While you could go to Ruby Beach for a day trip from Seattle if you really wanted, we highly recommend extending your stay for at least the night. If you have a few days, you will not want to miss adding on the beaches of Kalaloch and La Push. Also, the dreamy Hoh Rainforest nearby is an experience you will not want to pass up.




Where To Stay Near Ruby Beach

For our weekend away, we stayed at the Kalaloch Lodge. While it was very dated, it was a comfortable and simple stay. The bonus of staying at Kalaloch Lodge is that the beach was only a hop, skip, and a jump from the doorstep of our suite. Another lodging option is the Lake Quinault Lodge, that is within 45 minutes of the area.

If you would rather camp, the Kalaloch campground is very popular and is right beside the lodge.

Make your reservations a month in advance, at a minimum.  Olympic National Park can fill up extremely fast, both camping and lodging. The Kalaloch campground does have a select number of first-come-first-served sites, but we would not count on getting a guaranteed spot.

The rays shining down created such a gorgeous scene



Rules To Know When Visiting Ruby Beach

As part of Olympic National Park, Ruby Beach is protected. You cannot take anything from the beach. Though there are many incredible shells, rocks, and driftwood to find, you must leave it.

Ruby Beach, as part of a National Park, is also a no-drone zone. Do not risk the hefty fine or confiscation of your equipment from your expensive hobby. It is so pretty out there that it was SO very tempting for us to bring the drone along. If you’re tempted, review the basic guidelines about drones.

It is great to see all the shelters built with the driftwood!
This was part of an incredible trip we took with my Dad. The kids call him GaGa and love him to the moon and back.
I take a photo like this every year with the kids. Love seeing their growth this way.

Swimming At Ruby Beach

You can swim at Ruby Beach, but the water will be cold. It feels a little more refreshing during the warm summer months, but it was not very warm during our visit. The kids did not seem to mind as they got soaked in their clothes, having a jolly old time splashing away in the shallow pools.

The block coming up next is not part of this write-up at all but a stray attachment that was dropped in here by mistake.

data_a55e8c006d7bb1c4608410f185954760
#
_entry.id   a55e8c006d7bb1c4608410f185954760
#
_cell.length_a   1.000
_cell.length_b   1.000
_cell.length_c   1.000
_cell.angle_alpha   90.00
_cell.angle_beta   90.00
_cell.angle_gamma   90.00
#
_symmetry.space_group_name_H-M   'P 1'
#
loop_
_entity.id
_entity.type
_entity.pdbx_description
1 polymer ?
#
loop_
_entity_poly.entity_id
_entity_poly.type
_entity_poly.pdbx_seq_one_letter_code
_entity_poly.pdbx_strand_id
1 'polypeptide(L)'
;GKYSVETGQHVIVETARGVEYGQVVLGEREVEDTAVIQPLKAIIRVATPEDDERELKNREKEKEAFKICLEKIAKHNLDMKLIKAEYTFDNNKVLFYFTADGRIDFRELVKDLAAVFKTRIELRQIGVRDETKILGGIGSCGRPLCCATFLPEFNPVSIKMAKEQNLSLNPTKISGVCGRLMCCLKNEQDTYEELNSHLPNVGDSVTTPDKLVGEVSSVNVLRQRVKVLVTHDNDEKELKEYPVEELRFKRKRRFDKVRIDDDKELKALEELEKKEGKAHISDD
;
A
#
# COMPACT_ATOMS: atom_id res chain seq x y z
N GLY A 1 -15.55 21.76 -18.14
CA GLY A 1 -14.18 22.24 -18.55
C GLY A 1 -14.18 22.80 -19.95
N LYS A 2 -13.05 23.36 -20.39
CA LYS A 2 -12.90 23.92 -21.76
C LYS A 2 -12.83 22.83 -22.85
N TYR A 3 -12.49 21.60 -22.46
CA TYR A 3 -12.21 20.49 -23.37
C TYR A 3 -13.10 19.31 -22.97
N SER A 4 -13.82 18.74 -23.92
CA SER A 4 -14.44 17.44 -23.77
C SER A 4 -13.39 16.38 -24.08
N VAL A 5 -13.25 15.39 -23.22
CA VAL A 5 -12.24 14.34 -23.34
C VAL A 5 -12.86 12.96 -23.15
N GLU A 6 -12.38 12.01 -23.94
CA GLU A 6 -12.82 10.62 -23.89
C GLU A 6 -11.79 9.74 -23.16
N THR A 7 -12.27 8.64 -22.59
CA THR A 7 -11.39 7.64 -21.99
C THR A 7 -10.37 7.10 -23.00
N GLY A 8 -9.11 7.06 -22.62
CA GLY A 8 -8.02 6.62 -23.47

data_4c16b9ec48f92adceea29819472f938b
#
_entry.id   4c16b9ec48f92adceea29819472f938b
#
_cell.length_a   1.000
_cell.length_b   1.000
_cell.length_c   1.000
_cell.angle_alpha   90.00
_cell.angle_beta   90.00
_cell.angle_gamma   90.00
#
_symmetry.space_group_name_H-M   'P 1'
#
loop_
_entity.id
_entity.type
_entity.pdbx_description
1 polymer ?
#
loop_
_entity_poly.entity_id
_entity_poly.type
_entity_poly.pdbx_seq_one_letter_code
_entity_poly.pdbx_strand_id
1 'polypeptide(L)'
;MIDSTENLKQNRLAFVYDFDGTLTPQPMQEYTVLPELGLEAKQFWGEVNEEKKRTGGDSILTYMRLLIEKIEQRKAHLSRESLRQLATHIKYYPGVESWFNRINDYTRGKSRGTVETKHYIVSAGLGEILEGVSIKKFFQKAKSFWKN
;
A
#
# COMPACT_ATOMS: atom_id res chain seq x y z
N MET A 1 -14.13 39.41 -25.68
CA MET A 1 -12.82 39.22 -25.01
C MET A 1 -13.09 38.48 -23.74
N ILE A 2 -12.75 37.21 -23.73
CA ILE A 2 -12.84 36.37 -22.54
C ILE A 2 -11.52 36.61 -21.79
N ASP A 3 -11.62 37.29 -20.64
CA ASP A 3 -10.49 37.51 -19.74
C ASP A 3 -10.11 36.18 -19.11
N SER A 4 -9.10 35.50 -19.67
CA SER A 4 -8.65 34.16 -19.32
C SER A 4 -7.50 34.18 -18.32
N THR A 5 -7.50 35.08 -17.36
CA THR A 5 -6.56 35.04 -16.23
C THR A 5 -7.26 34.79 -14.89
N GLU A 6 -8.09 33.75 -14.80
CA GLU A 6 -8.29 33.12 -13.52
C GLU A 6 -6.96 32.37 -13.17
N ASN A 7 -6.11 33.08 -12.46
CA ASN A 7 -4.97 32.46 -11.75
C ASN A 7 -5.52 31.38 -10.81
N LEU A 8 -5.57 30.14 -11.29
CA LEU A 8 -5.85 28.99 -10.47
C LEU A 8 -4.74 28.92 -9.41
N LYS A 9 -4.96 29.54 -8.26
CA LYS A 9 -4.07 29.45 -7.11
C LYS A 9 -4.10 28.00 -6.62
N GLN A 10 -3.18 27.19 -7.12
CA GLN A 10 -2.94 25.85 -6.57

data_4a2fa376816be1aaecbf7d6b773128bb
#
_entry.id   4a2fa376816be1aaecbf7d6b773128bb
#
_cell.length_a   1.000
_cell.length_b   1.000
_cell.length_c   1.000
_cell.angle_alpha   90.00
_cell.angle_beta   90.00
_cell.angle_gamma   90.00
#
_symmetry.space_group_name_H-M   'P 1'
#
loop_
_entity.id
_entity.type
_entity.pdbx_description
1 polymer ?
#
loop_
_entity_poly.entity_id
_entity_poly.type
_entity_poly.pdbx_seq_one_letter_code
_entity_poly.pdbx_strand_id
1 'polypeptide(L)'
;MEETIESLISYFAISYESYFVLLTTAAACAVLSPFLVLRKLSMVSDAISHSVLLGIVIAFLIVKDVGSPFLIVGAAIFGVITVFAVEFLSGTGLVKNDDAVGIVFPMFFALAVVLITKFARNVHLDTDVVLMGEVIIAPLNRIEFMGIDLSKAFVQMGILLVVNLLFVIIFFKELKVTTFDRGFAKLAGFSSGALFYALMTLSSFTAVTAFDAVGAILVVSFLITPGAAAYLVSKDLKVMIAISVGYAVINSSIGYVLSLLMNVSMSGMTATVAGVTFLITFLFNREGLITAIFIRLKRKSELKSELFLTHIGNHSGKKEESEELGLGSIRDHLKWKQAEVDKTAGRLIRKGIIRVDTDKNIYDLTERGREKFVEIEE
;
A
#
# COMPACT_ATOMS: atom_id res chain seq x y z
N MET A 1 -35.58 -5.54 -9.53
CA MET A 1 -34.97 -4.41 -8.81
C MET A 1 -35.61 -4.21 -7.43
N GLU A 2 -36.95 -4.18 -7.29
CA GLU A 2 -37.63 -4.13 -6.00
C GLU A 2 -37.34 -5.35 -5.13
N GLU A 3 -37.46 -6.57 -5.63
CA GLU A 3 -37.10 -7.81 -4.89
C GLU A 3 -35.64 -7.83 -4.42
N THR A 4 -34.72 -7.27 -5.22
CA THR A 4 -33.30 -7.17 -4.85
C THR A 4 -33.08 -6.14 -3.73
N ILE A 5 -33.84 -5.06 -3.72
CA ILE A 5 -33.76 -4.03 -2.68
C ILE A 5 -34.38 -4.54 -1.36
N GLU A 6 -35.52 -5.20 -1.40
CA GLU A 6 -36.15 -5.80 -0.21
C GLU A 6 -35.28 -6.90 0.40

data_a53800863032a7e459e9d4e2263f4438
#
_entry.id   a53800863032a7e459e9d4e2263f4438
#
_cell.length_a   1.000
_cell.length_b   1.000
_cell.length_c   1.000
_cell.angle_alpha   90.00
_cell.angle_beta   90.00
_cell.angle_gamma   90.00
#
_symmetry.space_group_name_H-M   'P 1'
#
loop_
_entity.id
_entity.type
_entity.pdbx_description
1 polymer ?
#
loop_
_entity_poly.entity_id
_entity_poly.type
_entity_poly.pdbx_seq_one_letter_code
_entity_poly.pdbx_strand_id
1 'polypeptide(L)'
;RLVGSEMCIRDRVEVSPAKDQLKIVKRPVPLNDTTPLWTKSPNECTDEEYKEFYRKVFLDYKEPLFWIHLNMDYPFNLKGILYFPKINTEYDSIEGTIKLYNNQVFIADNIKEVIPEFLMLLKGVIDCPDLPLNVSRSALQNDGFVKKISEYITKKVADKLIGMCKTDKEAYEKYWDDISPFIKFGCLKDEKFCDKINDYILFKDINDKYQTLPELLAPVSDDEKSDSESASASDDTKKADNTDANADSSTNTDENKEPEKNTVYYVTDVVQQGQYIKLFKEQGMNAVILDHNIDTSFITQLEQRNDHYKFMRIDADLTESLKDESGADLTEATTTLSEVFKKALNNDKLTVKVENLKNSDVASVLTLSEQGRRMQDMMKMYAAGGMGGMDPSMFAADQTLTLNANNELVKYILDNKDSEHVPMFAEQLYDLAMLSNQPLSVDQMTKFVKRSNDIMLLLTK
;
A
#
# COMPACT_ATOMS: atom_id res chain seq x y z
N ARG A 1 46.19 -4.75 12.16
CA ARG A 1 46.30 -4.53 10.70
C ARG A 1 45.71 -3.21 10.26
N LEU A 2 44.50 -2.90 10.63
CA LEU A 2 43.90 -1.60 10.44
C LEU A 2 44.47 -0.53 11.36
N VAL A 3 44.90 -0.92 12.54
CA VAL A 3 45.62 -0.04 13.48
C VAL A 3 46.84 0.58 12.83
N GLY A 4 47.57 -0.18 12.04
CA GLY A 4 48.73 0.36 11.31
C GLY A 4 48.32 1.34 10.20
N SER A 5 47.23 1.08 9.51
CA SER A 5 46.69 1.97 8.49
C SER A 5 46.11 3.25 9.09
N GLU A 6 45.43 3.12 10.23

When the tide is out and the shallow pools form, it is the best time for small kids to play. When the tide is in, it is possible to get caught in strong rip tides. It can be a scary experience as if you swim against the current, it will pull you out to sea. Little kids may not remember to swim to the side if they find themselves stuck in the ripping current.

We thought it was a little cold for the water — they didn’t.



Tidepooling At Ruby Beach

Tidepooling is one of our favorite things to do at the beach, for both the kids and us adults. The underwater world is absolutely fascinating and there are always great sights to be seen in tide pools. We found some fascinating tide pools around the base of the stacks, and around the top and sides of exposed rocks after the tide goes out. We were hoping to find some pretty starfish to admire, but we did not have any luck this time. We loved the variety of colors of sea anemones that we found — they always have such an eerie but incredible look about them.

We have even heard of people finding some nudibranchs, and small octopuses. If your first tide pooling experience does not go as well as you had hoped, get out there again and keep searching.




How do you find your travel inspiration? Have any beaches surprised you?


Updated April 2021